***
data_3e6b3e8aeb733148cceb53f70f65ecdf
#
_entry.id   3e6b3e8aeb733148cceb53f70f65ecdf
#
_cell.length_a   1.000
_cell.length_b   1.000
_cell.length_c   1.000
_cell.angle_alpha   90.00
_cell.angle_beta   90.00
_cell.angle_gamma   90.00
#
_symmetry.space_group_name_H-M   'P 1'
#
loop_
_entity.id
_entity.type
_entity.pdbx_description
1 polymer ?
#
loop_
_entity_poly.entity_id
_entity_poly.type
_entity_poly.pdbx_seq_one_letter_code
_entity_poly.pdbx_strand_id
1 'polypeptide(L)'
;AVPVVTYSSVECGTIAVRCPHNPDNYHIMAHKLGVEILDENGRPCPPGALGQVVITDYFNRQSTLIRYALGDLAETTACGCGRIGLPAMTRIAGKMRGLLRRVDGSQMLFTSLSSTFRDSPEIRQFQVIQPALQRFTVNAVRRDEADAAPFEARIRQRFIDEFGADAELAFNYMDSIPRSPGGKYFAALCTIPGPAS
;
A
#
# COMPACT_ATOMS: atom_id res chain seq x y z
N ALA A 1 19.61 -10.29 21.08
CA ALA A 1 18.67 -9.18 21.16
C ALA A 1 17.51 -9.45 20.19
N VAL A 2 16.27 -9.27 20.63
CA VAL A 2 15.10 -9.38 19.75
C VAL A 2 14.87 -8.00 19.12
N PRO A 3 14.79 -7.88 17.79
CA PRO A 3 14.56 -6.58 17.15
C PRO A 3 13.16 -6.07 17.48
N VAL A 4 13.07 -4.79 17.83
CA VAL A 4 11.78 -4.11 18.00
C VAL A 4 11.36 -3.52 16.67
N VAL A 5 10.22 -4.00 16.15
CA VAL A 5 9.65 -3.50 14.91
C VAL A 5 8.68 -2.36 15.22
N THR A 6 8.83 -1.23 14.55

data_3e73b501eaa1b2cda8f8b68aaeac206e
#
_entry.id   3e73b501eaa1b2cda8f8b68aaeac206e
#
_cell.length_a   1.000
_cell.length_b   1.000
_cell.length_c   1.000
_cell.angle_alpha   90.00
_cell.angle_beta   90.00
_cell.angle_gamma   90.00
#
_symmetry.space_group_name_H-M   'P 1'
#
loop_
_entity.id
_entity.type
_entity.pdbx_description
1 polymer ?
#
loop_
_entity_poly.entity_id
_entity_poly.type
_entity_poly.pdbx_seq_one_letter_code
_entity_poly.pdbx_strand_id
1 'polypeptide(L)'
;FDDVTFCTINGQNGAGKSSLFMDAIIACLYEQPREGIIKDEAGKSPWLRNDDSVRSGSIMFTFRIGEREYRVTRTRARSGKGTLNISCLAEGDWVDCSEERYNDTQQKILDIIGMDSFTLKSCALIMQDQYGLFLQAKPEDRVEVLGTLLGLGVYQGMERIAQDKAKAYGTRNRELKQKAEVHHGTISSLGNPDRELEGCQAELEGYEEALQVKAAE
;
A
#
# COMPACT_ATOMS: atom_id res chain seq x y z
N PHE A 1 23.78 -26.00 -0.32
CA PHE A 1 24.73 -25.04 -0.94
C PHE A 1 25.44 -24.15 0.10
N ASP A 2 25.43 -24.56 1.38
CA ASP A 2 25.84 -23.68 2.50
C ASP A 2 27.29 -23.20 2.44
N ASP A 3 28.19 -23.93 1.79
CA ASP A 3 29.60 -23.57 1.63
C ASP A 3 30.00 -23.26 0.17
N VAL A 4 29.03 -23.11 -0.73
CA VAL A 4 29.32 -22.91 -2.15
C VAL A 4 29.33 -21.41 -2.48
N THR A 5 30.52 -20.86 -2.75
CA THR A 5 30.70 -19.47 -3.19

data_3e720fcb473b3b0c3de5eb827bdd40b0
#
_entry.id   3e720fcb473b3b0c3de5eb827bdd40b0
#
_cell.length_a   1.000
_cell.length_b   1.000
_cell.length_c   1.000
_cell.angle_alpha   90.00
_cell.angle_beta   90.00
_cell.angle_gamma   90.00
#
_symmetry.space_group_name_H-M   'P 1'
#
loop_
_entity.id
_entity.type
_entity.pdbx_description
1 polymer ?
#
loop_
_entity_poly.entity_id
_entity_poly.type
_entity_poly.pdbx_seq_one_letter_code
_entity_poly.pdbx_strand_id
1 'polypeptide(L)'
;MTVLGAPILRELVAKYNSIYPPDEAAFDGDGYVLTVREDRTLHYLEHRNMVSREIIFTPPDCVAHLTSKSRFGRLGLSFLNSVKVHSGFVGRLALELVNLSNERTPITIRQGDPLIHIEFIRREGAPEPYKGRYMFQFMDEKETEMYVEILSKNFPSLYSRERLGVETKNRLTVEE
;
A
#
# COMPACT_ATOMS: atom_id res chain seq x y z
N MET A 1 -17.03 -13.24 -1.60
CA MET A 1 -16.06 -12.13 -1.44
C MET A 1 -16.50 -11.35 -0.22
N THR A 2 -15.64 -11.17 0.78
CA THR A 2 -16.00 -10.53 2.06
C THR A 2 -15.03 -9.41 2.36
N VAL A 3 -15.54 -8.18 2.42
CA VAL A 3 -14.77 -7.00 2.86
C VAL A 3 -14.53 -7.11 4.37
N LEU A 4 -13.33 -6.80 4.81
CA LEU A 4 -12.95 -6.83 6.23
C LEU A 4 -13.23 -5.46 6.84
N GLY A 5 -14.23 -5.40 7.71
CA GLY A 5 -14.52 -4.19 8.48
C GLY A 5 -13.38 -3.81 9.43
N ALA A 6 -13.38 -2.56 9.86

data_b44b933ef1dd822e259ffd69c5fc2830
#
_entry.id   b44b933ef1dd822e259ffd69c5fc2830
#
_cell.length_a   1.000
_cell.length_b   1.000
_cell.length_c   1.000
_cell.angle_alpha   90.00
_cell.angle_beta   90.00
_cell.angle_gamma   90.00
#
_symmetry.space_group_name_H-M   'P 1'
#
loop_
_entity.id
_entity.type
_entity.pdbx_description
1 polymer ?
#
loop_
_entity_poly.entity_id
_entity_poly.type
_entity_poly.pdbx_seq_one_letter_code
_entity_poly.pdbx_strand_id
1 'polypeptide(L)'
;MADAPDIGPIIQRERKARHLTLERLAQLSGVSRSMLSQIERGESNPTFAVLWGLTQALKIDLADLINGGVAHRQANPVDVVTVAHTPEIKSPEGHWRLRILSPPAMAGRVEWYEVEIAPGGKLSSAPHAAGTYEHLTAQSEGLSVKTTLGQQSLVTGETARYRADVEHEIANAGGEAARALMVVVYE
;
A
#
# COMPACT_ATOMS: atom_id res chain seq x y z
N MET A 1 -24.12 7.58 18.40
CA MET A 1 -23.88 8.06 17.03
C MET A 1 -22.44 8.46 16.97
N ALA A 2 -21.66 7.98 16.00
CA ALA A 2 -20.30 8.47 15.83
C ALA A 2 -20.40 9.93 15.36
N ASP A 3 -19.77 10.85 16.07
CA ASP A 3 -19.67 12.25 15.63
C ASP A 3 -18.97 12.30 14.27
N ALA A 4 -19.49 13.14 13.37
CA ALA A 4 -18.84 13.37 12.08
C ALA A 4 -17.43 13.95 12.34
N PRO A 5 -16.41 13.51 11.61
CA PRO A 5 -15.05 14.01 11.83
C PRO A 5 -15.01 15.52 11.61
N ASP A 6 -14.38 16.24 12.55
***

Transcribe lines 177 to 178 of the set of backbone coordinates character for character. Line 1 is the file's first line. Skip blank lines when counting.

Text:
CA ALA A 4 -18.84 13.37 12.08
C ALA A 4 -17.43 13.95 12.34